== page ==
Most AI problems that we would like to solve are computationally intractable in the worst case. However, we are mostly interested in solving a small fraction of possible problems, those that occur in the real world. Approximation algorithms work well on some of these problems but are not tuned for the target problem distribution. Machine learning provides the tools to develop approximation algorithms that work well on problems encountered in practice, by training the algorithms on problems sampled from real world distributions. We modify known approximation algorithms and augment them with learnable components to allow learning of more powerful approximation algorithms that are then tuned to work on the target problem distribution. We demonstrate how to do this by developing Factor Graph Neural Network, a high order graph neural network based on loopy belief propagation on factor graphs and Particle Filter Recurrent Neural Network, a recurrent neural network based on particle filters. We also examine the advantages of decomposing a large problem into algorithmic components to simplify the design of a large system, while doing end-to-end learning to ensure that the entire system works well on the target problem distribution.
Lee Wee Sun is a professor in the Department of Computer Science, National University of Singapore. He obtained his B.Eng from the University of Queensland in 1992 and his Ph.D. from the Australian National University in 1996. He has been a research fellow at the Australian Defence Force Academy, a fellow of the Singapore-MIT Alliance, and a visiting scientist at MIT.
His research interests include machine learning, planning under uncertainty, and approximate inference. He has been an area chair for machine learning and AI conferences such as the Neural Information Processing Systems (NeurIPS), the International Conference on Machine Learning (ICML), the AAAI Conference on Artificial Intelligence (AAAI), and the International Joint Conference on Artificial Intelligence (IJCAI). He was a program, conference and journal track co-chair for the Asian Conference on Machine Learning (ACML), and he is currently the co-chair of the steering committee of ACML.
Affiliation: Chulalongkorn University, Bangkok, Thailand
Title: Fast and Accurate Neural Learning with Limited Memory Size, Limited Energy Supply, and Class Drift Constraints in Streaming Data Environment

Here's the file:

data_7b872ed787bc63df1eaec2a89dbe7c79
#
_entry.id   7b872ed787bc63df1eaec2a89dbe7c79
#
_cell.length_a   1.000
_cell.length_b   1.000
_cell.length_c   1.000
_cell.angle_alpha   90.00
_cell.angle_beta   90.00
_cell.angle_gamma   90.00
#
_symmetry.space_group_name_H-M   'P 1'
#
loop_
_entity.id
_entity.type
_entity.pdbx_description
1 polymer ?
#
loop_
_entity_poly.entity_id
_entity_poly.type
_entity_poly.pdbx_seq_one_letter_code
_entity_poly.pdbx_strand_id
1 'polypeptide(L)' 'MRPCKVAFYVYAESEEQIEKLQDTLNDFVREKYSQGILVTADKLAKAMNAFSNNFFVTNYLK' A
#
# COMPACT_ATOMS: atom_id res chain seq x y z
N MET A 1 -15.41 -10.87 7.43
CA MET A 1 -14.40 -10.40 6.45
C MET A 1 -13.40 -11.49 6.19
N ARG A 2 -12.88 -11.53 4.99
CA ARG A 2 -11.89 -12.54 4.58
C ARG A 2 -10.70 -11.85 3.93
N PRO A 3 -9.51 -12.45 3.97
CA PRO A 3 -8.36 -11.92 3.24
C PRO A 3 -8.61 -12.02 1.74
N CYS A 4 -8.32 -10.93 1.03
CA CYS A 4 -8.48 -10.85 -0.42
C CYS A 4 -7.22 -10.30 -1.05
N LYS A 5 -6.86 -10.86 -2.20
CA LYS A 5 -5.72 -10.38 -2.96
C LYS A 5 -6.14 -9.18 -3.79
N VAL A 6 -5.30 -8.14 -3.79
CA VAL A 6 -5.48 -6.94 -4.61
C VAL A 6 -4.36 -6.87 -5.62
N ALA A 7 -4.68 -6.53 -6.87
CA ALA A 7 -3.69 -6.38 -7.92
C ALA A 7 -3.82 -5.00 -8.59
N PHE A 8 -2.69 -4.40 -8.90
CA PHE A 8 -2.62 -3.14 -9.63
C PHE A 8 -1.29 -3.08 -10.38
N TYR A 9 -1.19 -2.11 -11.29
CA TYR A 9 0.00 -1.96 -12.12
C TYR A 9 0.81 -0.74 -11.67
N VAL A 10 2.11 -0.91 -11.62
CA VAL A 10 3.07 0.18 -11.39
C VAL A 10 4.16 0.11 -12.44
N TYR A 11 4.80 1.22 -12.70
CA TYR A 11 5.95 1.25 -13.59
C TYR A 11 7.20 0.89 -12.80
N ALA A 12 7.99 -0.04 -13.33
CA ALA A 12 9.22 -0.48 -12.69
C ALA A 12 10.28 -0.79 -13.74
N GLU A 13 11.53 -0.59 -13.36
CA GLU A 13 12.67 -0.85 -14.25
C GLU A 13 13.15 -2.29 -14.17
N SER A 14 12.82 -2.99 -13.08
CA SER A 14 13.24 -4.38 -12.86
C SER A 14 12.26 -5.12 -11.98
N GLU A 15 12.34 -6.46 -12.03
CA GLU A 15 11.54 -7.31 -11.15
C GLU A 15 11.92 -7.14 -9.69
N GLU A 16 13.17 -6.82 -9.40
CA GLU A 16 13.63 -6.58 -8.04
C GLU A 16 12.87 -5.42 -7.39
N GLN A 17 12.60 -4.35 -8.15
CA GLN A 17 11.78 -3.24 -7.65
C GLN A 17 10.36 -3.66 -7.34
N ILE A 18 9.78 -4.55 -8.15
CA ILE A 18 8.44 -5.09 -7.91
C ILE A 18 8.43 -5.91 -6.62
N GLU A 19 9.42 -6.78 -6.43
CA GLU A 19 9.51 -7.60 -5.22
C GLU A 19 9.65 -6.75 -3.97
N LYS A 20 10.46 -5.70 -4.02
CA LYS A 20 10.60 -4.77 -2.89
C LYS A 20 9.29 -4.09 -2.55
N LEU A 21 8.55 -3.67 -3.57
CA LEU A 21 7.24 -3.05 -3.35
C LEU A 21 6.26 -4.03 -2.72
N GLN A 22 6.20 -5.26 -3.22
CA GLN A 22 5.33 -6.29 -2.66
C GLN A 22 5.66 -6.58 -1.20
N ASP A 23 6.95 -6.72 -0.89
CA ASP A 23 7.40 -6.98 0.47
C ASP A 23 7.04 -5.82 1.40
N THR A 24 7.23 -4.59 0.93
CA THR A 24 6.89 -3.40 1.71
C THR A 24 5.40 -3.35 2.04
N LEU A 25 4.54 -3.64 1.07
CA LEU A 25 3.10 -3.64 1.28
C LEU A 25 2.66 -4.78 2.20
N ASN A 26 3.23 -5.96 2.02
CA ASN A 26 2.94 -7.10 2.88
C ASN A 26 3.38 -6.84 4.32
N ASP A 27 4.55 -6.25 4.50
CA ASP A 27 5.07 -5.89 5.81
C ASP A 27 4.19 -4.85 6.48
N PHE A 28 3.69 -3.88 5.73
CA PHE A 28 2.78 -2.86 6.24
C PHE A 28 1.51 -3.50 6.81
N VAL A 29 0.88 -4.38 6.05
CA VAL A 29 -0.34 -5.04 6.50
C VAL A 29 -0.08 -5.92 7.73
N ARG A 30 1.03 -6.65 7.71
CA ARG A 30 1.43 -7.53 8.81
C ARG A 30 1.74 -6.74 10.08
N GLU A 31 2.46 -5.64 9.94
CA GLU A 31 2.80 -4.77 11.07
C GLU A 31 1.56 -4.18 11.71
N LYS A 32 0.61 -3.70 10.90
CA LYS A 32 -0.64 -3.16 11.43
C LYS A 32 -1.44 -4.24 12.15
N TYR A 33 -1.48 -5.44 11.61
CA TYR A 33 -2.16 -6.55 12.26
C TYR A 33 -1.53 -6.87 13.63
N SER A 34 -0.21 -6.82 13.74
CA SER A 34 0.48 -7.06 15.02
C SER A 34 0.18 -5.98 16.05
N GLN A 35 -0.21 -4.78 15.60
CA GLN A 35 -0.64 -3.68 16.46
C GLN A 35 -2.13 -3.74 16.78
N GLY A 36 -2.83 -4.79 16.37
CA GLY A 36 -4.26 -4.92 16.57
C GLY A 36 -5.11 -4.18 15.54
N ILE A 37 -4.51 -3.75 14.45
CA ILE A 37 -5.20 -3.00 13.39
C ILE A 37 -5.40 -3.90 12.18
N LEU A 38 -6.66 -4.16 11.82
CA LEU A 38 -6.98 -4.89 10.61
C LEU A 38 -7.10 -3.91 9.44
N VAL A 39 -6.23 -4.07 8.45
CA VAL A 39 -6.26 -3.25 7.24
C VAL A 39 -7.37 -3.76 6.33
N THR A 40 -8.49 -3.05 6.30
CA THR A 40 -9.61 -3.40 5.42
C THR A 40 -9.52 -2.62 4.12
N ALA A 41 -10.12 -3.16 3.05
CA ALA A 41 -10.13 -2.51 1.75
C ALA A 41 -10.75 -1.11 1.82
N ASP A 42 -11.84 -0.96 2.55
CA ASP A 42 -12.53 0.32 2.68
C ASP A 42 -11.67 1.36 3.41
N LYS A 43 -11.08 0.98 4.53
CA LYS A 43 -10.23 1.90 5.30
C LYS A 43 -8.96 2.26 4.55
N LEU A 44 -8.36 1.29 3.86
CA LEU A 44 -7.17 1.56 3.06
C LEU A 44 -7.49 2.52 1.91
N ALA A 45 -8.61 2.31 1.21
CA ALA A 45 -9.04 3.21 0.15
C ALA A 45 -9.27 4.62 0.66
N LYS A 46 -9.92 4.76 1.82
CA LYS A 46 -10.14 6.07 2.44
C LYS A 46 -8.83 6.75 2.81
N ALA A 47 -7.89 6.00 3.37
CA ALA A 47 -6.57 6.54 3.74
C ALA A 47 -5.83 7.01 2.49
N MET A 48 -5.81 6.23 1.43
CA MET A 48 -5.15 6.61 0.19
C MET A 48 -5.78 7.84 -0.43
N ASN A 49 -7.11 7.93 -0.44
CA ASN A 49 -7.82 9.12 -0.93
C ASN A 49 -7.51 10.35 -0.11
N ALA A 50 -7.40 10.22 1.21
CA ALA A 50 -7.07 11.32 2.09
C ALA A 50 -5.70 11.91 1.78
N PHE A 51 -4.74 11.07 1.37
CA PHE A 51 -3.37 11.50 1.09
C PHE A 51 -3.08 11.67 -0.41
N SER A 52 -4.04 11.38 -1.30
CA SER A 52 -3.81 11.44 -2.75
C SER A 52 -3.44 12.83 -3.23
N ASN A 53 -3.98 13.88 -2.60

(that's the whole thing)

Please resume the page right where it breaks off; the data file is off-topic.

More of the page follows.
Tremendous data have been generated in almost every field of industrial and scientific applications and researches Due to the advancement of Internet and new sensor equipment. This situation creates a crisis of memory overflow, where the amount of continuously incoming data is larger than the physical size of memory. Most of the developed neural learning algorithms were designed without seriously considering this memory overflow crisis. It is assumed that all learning data including present data and new incoming data must be retained inside the memory throughout the learning process. This assumption is unrealistic and impractical in the streaming data environment. Furthermore, the number of learning epochs cannot be controlled, which implies that the energy consumption for achieving the learning process may exceed the available energy supply such as a battery. This talk will discuss a new concept of neural learning, the supporting architecture, and the relevant theoretical foundation to achieve the efficient leaning process with high accuracy under the constraints of memory overflow and controllable polynomial time complexity.
Chidchanok Lursinsap received the B.Eng. degree (Hons.) in computer engineering from Chulalongkorn University, Bangkok, Thailand, in 1978, and the M.S. and Ph.D. degrees in computer science from the University of Illinois at Urbana–Champaign, Urbana, IL, USA, in 1982 and 1986, respectively. He was a Lecturer with the Department of Computer Engineering, Chulalongkorn University, in 1979. In 1986, he was a Visiting Assistant Professor with the Department of Computer Science, University of Illinois at Urbana–Champaign. From 1987 to 1996, he was with the Center for Advanced Computer Studies, University of Louisiana at Lafayette, as an Assistant and an Associate Professor. After that, he came back to Thailand to establish the Ph.D. Program in computer science with Chulalongkorn University and he became a Full Professor. His major research interests include neural learning and its applications to other science and engineering areas.